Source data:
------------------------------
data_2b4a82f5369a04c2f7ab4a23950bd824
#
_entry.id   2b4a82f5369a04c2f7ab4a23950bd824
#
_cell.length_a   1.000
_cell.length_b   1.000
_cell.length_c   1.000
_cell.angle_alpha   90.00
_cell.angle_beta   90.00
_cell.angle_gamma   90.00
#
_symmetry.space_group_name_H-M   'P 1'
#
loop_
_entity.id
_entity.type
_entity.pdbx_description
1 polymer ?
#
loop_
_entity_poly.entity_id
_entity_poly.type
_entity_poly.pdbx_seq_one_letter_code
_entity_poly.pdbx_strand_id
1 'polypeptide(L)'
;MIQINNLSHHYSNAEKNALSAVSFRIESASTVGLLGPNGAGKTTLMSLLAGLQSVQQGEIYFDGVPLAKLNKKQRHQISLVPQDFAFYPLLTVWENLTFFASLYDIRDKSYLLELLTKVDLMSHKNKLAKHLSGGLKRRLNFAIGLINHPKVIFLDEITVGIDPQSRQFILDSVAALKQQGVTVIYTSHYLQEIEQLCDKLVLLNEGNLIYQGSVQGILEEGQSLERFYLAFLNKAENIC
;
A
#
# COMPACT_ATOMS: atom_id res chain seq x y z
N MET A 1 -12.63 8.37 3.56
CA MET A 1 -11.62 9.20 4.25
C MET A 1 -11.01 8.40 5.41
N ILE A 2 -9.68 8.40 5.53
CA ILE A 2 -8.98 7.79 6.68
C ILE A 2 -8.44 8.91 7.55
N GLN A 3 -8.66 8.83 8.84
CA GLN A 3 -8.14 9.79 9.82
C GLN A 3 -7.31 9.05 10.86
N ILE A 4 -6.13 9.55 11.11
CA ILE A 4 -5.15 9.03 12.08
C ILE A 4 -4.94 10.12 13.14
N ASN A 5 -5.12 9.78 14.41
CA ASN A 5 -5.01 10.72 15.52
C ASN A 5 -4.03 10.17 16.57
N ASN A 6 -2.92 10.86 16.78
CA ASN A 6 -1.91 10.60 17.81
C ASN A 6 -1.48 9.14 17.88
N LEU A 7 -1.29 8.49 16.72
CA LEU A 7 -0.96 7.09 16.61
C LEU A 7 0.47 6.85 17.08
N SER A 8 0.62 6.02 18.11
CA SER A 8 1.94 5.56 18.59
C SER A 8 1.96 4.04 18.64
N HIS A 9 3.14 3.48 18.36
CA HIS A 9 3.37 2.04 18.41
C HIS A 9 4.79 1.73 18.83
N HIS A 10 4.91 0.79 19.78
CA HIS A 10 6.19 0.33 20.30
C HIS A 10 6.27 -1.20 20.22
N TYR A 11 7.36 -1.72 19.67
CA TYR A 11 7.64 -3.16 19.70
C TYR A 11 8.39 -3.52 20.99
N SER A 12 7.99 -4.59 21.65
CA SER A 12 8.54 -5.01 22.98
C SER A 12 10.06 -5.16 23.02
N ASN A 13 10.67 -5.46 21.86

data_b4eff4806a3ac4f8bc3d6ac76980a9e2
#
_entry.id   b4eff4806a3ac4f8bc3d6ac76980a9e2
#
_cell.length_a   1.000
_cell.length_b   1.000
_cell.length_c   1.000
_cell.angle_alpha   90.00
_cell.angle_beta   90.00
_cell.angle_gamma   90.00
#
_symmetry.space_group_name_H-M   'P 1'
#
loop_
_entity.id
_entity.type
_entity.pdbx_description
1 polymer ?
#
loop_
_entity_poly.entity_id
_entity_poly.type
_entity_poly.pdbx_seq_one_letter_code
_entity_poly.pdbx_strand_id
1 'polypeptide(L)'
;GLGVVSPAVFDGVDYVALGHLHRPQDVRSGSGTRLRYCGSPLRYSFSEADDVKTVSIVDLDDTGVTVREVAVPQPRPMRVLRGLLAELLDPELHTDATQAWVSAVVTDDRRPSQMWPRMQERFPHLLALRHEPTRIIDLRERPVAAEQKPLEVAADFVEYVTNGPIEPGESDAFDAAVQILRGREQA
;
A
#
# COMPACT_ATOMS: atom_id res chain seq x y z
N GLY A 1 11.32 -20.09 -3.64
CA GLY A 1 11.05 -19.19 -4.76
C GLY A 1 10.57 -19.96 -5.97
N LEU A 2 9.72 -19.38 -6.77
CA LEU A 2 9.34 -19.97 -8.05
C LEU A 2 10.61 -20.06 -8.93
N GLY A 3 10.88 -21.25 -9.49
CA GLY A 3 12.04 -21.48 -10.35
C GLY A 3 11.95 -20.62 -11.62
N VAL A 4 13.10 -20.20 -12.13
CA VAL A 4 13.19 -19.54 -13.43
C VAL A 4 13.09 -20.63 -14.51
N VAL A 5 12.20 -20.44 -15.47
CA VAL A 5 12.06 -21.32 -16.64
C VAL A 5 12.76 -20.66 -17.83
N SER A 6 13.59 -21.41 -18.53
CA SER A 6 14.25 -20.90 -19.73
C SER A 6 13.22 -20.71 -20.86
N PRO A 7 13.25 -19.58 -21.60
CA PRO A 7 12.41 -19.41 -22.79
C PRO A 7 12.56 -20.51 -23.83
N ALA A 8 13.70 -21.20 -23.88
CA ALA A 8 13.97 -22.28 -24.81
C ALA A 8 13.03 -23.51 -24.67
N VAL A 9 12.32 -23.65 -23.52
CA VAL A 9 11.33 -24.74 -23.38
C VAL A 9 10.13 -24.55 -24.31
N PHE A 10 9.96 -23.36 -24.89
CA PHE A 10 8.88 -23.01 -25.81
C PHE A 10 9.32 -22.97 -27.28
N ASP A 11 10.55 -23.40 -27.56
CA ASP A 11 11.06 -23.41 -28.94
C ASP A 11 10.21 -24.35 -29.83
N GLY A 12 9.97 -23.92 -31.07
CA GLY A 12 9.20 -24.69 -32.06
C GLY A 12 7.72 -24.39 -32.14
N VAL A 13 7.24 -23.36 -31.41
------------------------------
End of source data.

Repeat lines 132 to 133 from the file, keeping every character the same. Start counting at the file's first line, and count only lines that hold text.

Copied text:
CA GLY A 12 9.20 -24.69 -32.06
C GLY A 12 7.72 -24.39 -32.14